F_WEAT(M, Q) = sum{w in T_1} d(w, A_1, A_2) - sum(w in T_2) d(w, A_1, A_2)

The idea is that the more positive the value given by F_WEAT, the more the target T_1 will be related to attribute A_1 and target T_2 to attribute A_2. On the other hand, the more negative the value, the more target T_1 will be related to attribute A_2 and target T_2 to attribute A_1. Commonly these values are between +-0.5 and +-2. The ideal score is +-0.5.

1. We first load a word embedding model using the gensim API.

from wefe import WordEmbeddingModel, Query, WEAT
import gensim.downloader as api

word2vec_model = WordEmbeddingModel(api.load('word2vec-google-news-300'),
                                    'word2vec-google-news-300')

2. Then, we create the Query object using the target words (Male names and Female names) and two attribute words sets (Career and Family terms).

# target sets (sets of popular names in the US)
male_names = ['John', 'Paul', 'Mike', 'Kevin', 'Steve', 'Greg', 'Jeff', 'Bill']
female_names = ['Amy', 'Joan', 'Lisa', 'Sarah', 'Diana', 'Kate', 'Ann', 'Donna']

#attribute sets
career = ['executive', 'management', 'professional', 'corporation',
         'salary', 'office', 'business', 'career']
family = ['home', 'parents', 'children', 'family', 'cousins', 'marriage',
         'wedding', 'relatives']

gender_occupation_query = Query([male_names, female_names],
                                [career, family],
                                ['Male names', 'Female names'],
                                ['Career', 'Family'])

3. Finally, we run the Query using WEAT as the metric.

weat = WEAT()
results = weat.run_query(gender_occupation_query, word2vec_model)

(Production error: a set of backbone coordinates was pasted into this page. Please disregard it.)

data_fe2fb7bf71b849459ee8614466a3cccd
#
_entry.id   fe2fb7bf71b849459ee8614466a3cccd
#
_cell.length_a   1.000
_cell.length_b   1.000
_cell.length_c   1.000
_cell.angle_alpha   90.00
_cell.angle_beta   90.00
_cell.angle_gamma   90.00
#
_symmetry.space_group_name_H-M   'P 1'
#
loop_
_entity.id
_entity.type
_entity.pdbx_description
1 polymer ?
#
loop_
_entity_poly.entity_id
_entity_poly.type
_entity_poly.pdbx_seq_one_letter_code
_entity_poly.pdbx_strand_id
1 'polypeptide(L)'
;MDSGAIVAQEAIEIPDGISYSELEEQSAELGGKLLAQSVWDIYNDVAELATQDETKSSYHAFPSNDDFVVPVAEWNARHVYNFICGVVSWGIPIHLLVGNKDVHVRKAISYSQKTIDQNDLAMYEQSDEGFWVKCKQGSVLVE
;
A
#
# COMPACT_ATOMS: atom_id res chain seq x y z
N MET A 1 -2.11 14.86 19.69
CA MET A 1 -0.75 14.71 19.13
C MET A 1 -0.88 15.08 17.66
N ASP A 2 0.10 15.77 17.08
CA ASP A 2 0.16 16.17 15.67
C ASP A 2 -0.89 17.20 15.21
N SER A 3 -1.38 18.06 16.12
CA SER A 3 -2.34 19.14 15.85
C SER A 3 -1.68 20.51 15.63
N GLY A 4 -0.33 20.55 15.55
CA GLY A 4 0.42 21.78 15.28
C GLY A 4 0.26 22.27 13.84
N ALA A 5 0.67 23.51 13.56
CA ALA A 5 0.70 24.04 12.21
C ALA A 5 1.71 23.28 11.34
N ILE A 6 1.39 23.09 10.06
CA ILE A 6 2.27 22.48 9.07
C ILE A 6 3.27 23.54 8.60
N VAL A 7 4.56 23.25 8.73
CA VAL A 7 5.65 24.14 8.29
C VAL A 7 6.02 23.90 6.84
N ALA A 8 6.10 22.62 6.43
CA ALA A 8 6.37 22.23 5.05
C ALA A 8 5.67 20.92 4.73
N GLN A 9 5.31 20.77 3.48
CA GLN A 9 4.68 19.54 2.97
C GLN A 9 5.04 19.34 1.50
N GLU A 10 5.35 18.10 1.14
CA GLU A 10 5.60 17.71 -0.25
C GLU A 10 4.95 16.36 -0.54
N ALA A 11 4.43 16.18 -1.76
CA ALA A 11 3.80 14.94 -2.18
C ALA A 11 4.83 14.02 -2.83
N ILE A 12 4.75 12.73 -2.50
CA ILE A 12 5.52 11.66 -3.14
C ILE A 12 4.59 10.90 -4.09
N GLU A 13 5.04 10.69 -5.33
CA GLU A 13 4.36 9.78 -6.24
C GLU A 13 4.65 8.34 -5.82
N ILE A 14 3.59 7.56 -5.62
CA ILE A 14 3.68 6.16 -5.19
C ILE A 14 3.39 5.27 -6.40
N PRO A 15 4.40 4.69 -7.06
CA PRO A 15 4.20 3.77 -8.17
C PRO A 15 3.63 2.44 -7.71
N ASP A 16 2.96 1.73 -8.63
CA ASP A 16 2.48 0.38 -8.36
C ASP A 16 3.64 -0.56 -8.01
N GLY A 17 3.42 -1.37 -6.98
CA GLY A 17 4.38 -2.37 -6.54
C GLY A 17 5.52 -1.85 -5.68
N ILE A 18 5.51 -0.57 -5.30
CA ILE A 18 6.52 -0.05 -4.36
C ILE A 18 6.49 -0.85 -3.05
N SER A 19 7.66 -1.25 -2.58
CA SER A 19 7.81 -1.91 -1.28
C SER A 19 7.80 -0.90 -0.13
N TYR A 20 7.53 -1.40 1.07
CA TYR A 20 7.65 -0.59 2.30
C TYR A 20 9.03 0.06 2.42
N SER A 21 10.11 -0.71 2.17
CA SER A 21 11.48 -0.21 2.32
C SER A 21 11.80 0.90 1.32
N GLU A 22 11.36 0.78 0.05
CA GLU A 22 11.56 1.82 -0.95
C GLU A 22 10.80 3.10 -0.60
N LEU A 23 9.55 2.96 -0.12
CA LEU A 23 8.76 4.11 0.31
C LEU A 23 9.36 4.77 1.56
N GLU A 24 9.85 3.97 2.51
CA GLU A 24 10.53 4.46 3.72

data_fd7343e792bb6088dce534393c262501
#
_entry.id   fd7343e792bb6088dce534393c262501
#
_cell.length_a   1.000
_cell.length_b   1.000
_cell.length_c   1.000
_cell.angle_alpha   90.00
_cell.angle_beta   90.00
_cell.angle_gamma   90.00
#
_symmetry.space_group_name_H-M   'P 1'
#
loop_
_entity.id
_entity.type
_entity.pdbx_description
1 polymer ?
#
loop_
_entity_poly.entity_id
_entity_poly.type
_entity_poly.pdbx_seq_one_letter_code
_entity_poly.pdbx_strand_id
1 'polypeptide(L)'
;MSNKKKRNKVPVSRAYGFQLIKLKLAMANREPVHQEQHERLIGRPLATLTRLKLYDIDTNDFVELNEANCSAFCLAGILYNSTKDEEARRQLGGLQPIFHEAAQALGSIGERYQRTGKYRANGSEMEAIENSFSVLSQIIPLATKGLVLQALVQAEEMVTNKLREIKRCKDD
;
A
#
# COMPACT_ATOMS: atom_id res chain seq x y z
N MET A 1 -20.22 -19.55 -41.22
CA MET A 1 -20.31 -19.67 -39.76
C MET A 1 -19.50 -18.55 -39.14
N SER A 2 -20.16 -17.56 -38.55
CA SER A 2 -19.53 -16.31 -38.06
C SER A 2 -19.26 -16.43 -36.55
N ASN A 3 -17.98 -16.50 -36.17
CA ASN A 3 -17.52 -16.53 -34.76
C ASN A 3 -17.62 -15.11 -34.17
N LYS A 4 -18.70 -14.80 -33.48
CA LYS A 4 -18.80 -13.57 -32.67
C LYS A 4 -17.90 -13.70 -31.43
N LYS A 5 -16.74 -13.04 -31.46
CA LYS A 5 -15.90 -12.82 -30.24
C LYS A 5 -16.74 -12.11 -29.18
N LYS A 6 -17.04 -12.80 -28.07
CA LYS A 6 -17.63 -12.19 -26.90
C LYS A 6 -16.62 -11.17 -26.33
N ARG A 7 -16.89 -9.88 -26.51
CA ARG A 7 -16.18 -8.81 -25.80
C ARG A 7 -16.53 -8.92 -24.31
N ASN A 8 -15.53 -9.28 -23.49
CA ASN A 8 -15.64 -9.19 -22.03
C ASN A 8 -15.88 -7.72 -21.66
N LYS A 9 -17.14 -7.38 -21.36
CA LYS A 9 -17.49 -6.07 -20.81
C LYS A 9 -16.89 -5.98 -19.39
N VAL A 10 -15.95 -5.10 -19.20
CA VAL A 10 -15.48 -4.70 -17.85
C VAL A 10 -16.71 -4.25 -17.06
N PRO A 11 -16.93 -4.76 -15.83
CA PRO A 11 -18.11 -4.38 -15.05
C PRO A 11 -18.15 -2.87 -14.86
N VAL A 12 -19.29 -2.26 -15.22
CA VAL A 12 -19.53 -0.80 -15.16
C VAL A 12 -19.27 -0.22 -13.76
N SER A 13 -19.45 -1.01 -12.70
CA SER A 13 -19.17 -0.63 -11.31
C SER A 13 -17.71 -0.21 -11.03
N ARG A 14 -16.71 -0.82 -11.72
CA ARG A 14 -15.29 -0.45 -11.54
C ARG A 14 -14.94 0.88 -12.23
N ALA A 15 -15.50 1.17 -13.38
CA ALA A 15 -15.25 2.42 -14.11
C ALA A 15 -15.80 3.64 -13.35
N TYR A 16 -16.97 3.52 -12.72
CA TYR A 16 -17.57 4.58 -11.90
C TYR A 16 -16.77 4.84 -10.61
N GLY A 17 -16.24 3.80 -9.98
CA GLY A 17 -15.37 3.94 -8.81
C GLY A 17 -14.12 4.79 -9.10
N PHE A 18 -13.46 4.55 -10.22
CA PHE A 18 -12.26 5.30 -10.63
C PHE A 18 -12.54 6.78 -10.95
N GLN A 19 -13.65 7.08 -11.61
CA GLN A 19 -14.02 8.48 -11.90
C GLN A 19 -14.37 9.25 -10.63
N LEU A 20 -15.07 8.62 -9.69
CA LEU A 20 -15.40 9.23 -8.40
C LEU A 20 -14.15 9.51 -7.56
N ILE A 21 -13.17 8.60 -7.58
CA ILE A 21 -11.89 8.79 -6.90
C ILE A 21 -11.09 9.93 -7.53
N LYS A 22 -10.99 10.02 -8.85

print(results

{'query_name': 'Male names and Female names wrt Career and Family',
 'result': 1.251}

As we can see, the execution returns a dict with the name of the executed query and its score. The score being positive and higher than one indicates that word2vec exhibits a moderately strong relationship between men’s names and careers and women’s names and family.

Running multiple Queries

In WEFE, we can easily test multiple queries in one single call:

1. Create the queries:

from wefe.utils import run_queries
from wefe.datasets import load_weat

# Load the sets used in the weat case study
weat_wordsets = load_weat()

gender_math_arts_query = Query(
    [male_names, female_names],
    [weat_wordsets['math'], weat_wordsets['arts']],
    ['Male names', 'Female names'],
    ['Math', 'Arts'])

gender_science_arts_query = Query(
    [male_names, female_names],
    [weat_wordsets['science'], weat_wordsets['arts_2']],
    ['Male names', 'Female names'],
    ['Science', 'Arts'])

2. Add the queries to an array:

queries = [
    gender_occupation_query,
    gender_math_arts_query,
    gender_science_arts_query,
]

3. Run the queries using WEAT:

weat_results = run_queries(WEAT, queries, [word2vec_model])
weat_results

Note that these results are returned as DataFrame objects.

model_name Male names and Female names wrt Career and Family Male names and Female names wrt Math and Arts Male names and Female names wrt Science and Arts
word2vec-google-news-300 1.25161 0.631749 0.535707

We can see that in all cases, male names are positively associated with career, science and math words, whereas female names are more associated with family and art terms.

While the above results give us an idea of the gender bias that word2vec exhibits, we would also like to know how these biases occur in other Word Embeddings models.